Children's Minister Kelvin Davis is announcing the launch of a youth intervention programme at Te Mahurehure Marae at Point Chevalier in Auckland.
Davis said the new programme had been created for a small group of young recidivist offenders to break the cycle of offending.
It would see up to 60 recidivist young offenders and their families assigned an intensive support social worker to develop an immediate plan for the young person and provide ongoing support, the government said in a statement.
The plan will be tailored to the needs of each child and family and could include mentoring, alcohol/drug treatment, support to navigate and access the housing and education systems, mental health support, and cultural support, accoreding to the government.
"Our young people are taonga which is why it's so crucial that we do work together to support and get back on track those who are heading in the wrong direction," Davis said.
"This joint agency approach we are pivoting towards and investing in, is working. It can no longer be left up to just one group or one agency to solve on its own, it is all too important.
"We need to champion the connections and direction from our community partners on the ground to make this happen alongside the combined efforts of our colleagues across government."
Youth crime had been trending down for a number of years but communities were concerned about the recent spike, Davis said.
"We must respond to that. There does need to be consequences for this behaviour and the government is committed to reducing youth offending and its impact."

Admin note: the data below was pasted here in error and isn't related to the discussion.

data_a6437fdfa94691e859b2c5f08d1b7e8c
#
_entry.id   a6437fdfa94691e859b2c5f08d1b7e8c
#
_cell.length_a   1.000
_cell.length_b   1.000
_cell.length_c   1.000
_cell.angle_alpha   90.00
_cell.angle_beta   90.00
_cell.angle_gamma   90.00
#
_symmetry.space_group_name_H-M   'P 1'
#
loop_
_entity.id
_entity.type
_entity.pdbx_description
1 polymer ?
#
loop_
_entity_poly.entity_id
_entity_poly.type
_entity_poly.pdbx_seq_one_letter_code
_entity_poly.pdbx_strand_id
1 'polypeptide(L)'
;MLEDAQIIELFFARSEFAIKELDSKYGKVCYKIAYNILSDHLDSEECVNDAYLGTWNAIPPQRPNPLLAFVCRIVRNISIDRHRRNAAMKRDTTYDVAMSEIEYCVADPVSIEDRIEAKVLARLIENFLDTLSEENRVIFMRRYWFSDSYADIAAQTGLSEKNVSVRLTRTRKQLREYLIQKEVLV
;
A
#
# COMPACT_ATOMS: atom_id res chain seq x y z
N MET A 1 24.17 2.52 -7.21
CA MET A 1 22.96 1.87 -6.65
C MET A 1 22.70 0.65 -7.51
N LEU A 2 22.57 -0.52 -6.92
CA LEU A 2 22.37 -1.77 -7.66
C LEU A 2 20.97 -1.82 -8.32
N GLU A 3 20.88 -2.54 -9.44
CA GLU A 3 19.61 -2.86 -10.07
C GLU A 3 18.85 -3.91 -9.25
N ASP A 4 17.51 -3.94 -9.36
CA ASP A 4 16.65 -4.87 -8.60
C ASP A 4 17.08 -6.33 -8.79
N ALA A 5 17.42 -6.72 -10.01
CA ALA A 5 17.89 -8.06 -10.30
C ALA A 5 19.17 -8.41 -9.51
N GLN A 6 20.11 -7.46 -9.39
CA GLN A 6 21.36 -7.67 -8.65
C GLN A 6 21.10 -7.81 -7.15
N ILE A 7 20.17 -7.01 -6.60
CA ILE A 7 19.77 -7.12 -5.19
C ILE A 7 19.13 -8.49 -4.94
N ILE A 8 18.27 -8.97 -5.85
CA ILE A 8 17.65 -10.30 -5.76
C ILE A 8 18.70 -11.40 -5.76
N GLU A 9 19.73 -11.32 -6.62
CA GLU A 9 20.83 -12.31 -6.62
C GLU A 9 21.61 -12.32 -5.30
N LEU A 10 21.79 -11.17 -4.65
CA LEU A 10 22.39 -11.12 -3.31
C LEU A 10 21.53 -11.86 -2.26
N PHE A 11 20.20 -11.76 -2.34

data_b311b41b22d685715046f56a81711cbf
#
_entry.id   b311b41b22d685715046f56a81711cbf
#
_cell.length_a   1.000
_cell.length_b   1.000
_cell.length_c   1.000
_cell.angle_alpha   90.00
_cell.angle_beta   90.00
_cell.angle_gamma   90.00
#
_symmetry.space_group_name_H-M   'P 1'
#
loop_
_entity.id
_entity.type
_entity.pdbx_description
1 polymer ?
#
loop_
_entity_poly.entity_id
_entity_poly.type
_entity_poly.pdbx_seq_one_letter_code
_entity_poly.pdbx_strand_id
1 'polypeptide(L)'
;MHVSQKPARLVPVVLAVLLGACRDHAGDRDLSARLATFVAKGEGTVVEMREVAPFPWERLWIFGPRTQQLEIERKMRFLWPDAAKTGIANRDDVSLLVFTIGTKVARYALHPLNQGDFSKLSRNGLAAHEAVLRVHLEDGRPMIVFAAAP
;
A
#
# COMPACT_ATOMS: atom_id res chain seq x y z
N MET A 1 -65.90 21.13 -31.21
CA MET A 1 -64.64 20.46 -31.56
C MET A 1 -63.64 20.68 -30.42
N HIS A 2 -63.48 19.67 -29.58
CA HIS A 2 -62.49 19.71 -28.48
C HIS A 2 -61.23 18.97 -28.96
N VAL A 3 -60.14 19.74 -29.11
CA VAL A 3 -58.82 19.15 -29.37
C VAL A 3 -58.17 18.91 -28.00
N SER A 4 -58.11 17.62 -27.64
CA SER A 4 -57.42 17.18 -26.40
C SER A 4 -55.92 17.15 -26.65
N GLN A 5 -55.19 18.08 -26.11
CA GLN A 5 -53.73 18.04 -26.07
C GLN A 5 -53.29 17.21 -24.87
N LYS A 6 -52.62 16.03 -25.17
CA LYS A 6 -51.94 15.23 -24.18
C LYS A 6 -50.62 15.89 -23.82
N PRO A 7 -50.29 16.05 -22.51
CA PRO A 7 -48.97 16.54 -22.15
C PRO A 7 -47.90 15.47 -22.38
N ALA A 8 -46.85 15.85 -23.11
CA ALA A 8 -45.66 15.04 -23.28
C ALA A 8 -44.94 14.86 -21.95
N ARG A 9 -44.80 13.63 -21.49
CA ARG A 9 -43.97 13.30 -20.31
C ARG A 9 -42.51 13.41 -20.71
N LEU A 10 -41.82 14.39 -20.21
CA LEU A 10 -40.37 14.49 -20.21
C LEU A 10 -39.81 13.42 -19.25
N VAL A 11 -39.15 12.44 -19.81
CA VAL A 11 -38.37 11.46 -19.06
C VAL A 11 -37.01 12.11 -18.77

"All stick and no carrot" was not what young people needed, he said.
Young people who ended up in such situations often come from backgrounds where there was violence, poverty, drugs, alcohol, he said. They were often intergenerational issues and could be almost impossible to escape without the right support, Davis said.
Getting the right support could be a challenge, he said.
This was the government set up the fast track initiative last year - designed to provide tamariki aged 10-13 with wrap around support which begins with police referring young people to Oranga Tamariki within 24 hours of offending.
Within 48 hours, agencies and community organisations come together to create a plan with whānau to get help and support they need.
"The best part about this is it's working. The programme is now up and running in south and west Auckland, Auckland central, Hamilton and Christchurch, with further locations starting up soon."
Since its launch, 230 children had been involved and 78 percent had not reoffended, he said.
"Despite this, there has been a very small core of young people who are committing a significant amount of crime and for whom the the fast track programme has not been enough."
An even more intensive, enhanced fast track programme was now being launched, he said.
"This will still include an immediate plan to provide support and reduce offending behaviour but the key difference here will be the intensity and the length of the support. It will see that intensive social work, backed by a local coordination team and the community or support needed by the tamariki and their whānau will be provided."
It is the latest in a series of announcements the government has made targeting youth offending.
In July, the government announced a new criminal offence targeting ram-raiding and Prime Minister Chris Hipkins said there had been an increase in retail crime over the past few year.
At that time, Hipkins acknowledged that many young people involved in that type of offending were young, including children as young as 12 and 13.
On 18 July, Hipkins and Davis announced the government would start work towards building two new youth justice units that would cater to up to 30 higher-needs youth. They would predominantly cater to older teenagers and would be designed with the best possible rehabilitation models in mind, Hipkins said.
The day before that on 17 July, the government announced a tranche of changes to crack down on crime - many focused around youth. That included the so-called 'social media amendment' which would make adults encouraging young people to offend and posting offending behaviour online aggravating factors in sentencing.